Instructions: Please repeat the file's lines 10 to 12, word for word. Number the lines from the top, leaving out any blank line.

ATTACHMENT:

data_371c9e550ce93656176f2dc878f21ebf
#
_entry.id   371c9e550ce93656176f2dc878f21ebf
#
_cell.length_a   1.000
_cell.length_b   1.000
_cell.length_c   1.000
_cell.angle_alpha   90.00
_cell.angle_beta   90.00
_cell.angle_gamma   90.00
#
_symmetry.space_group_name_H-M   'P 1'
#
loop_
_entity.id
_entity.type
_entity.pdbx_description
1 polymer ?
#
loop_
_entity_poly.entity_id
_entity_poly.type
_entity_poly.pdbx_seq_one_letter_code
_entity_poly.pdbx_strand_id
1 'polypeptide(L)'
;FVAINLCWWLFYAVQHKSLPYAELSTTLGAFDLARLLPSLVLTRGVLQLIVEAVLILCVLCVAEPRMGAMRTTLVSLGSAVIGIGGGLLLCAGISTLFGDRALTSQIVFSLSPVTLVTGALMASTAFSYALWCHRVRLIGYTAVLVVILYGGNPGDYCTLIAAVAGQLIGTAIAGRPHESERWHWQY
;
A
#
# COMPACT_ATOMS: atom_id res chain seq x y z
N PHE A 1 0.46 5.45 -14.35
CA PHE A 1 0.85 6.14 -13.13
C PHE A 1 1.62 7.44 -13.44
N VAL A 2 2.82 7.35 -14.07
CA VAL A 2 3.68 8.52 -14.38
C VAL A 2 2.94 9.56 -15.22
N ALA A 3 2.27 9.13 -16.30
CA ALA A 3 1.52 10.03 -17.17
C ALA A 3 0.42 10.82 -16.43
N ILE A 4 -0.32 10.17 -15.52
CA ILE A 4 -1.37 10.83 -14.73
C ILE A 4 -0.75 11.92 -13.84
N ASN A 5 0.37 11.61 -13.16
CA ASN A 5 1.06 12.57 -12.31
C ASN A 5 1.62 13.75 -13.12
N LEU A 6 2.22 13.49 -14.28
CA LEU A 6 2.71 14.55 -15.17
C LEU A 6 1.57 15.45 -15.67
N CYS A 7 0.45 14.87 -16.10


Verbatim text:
_cell.angle_gamma   90.00
#
_symmetry.space_group_name_H-M   'P 1'